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Dimples in varnish

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Forum topic by bygrace posted 12-09-2014 12:51 AM 1003 views 0 times favorited 7 replies Add to Favorites Watch
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bygrace

164 posts in 1431 days


12-09-2014 12:51 AM

I am refinishing an oak table for a friend. It has been stained and given a few coats of Watco oil. I let the last coat of oil dry about 7-8 days before starting the varnish. Each coat has left “dimples”, areas where I have observed the smooth varnish pull away and form a dimple. There are no dimples where the grain is nice and tight, but only where the grain seems to open up. I just put on the fourth coat, hoping they would fill in, but I watched the smooth surface give way as the varnish actually pulled away and left a depression. This is only the second time I have used varnish, the first was on a cherry table and I had no such problems. Any suggestions? Any fixes? Prevention for the future? Thanks in advance.

-- Andy, Waxahachie, Tx.


7 replies so far

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bondogaposis

4026 posts in 1813 days


#1 posted 12-09-2014 02:48 AM

It sounds like silicone contamination. Did you sand it down to bare wood?

-- Bondo Gaposis

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Rick M

7910 posts in 1842 days


#2 posted 12-09-2014 05:39 AM

It sounds like the varnish is sinking into the oak pores. Best way to prevent that is fill the pores before finishing.

-- http://thewoodknack.blogspot.com/

View RRBOU's profile

RRBOU

136 posts in 1754 days


#3 posted 12-09-2014 10:38 AM



It sounds like the varnish is sinking into the oak pores. Best way to prevent that is fill the pores before finishing.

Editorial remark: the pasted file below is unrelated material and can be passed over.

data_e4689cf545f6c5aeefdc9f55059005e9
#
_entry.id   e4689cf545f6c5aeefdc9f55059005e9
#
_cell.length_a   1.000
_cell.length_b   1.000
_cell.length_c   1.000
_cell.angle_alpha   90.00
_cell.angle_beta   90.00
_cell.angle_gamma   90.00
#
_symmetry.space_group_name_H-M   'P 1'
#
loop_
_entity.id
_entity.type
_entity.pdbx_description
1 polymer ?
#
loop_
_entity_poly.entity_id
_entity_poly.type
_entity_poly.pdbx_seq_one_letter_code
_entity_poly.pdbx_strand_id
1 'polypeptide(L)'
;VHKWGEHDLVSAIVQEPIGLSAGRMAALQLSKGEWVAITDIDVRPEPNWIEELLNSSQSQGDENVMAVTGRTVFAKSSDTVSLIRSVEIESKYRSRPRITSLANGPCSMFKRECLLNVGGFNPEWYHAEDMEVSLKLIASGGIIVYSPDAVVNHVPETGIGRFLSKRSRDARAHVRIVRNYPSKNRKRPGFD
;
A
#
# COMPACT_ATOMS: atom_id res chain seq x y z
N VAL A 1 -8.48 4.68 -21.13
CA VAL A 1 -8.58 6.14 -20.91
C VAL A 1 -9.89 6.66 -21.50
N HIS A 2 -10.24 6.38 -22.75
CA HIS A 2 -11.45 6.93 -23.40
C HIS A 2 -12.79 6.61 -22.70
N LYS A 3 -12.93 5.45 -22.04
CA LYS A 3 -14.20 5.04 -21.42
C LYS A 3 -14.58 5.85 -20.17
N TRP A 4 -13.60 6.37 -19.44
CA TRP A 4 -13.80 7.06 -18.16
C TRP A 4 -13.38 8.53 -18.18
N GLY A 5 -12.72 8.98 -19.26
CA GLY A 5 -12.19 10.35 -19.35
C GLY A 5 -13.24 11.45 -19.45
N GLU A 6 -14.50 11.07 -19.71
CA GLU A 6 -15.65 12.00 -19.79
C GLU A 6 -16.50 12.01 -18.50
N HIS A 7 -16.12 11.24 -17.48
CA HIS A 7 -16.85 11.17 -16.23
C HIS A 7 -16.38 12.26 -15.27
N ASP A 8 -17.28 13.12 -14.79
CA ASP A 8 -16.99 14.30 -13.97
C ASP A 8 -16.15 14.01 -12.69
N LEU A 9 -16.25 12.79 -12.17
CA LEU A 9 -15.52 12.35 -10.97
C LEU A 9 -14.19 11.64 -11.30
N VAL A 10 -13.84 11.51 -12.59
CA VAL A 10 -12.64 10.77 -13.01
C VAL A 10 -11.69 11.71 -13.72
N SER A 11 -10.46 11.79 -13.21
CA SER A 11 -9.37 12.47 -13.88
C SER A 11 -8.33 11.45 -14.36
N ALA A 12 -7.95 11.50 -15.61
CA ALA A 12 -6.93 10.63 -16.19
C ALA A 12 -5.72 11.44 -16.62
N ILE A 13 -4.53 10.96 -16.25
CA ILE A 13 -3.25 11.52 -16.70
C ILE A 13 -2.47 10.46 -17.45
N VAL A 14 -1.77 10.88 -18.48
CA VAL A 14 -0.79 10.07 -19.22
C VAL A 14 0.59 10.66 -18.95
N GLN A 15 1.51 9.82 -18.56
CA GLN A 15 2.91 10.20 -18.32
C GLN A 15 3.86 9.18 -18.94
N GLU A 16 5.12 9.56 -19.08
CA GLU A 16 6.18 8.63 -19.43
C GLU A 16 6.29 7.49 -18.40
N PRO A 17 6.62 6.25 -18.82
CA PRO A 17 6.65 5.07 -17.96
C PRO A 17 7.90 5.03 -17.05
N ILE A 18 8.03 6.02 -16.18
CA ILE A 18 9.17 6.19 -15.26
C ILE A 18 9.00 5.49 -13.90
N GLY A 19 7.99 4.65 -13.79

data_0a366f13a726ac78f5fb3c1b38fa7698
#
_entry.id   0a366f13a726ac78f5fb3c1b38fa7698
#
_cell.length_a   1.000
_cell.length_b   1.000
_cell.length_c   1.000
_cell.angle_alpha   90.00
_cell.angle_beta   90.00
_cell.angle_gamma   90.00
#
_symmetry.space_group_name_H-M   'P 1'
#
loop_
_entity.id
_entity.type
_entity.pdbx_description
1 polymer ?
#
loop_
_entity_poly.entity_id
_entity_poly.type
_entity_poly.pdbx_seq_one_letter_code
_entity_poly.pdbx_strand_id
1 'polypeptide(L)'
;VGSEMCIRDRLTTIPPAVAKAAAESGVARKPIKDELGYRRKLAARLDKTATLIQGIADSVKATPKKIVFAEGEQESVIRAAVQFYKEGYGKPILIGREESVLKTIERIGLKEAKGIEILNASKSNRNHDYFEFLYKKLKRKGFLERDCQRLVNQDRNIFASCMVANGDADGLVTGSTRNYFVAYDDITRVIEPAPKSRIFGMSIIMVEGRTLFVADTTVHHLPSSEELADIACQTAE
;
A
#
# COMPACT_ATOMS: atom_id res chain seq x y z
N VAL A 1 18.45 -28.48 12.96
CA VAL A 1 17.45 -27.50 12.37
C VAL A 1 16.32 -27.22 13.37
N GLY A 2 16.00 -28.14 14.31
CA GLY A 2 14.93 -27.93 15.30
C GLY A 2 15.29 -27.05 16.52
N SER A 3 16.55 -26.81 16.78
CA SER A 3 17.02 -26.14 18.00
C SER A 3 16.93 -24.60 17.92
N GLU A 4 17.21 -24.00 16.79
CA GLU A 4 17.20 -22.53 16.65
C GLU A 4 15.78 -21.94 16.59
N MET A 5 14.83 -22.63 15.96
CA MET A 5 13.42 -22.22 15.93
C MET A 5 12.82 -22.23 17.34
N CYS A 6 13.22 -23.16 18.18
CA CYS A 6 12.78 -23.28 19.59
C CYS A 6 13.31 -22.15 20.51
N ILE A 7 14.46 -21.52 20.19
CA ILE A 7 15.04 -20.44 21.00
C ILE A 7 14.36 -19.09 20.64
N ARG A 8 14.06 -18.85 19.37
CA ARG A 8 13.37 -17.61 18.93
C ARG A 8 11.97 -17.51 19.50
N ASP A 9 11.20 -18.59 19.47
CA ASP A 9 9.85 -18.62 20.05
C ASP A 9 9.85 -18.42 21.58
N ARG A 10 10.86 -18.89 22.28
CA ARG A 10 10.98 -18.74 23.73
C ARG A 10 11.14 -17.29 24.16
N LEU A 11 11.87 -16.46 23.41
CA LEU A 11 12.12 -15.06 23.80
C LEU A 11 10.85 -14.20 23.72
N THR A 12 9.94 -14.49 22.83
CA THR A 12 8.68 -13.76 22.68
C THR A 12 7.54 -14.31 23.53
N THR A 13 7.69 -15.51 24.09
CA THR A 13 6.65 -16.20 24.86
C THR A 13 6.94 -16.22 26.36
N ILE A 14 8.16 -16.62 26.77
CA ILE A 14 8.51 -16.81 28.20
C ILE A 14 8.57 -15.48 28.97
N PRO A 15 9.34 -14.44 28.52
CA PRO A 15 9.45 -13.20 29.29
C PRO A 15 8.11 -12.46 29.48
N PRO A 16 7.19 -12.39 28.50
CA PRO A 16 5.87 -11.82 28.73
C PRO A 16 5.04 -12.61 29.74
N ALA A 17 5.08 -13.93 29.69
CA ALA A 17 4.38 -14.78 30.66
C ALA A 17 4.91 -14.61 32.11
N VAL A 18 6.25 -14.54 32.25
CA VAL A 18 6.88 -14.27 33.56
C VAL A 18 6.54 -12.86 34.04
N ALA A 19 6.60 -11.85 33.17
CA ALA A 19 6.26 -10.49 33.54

- Rick M.

We have a winner.
The finish is sinking into the pores. Either keep adding layers of finish and sanding back or fill the pores prior to finishing.

-- If guns cause crime all of mine are defective Randy

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bygrace

164 posts in 1431 days


#4 posted 12-09-2014 11:15 AM

Bondogaposis, Yes, I did sand down to bare wood.
Rick and RRBOU, I was wondering if that was the problem, but figured I should ask anyway. Thanks for the help.

-- Andy, Waxahachie, Tx.

View Fred Hargis's profile

Fred Hargis

3933 posts in 1955 days


#5 posted 12-09-2014 12:30 PM

You can fill the pores with the varnish, but it’s a slow process. Give it 3-4 coats, let dry several days (at least, I usually wait 7) sand it back, check for the depressions. If they are still some, repeat the process. I just finished doing this on a WO table top and it took 3 repeats, and 3 weeks.But it works really well, the surface looks like glass. Oh, I should mention: before I started the above I slurry sanded the top with danish oil (twice) to get a jump on the pore filling.

-- Our village hasn't lost it's idiot, he was elected to congress.

View OSU55's profile

OSU55

1056 posts in 1452 days


#6 posted 12-09-2014 04:24 PM

The pores will eventually fill. It is a long, slow process with solvent varnishes if it is used to fill the pores. There are some clear pore fillers that are waterbased but I think would be compatible on top of dry watco and under poly or other varnish, like Crystalac. I much prefer a waterborne poly that can be sprayed for a fully filled finish – film build goes much faster, although curing/shrinking is about the same. The longer you can let the finish sit before final smoothing and polishing the better. 30 days during the summer is minimum for me, add at least a week in winter. Otherwise, imperfections from finish cure/shrinkage start showing through after a month or 2.

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Bluepine38

3341 posts in 2547 days


#7 posted 12-09-2014 04:53 PM

My high school shop teacher had us start with shellac as a starter coat, and while I have upgraded to
Zinsser sealcoat, I still start my finishes this way.

-- As ever, Gus-the 77 yr young apprentice carpenter

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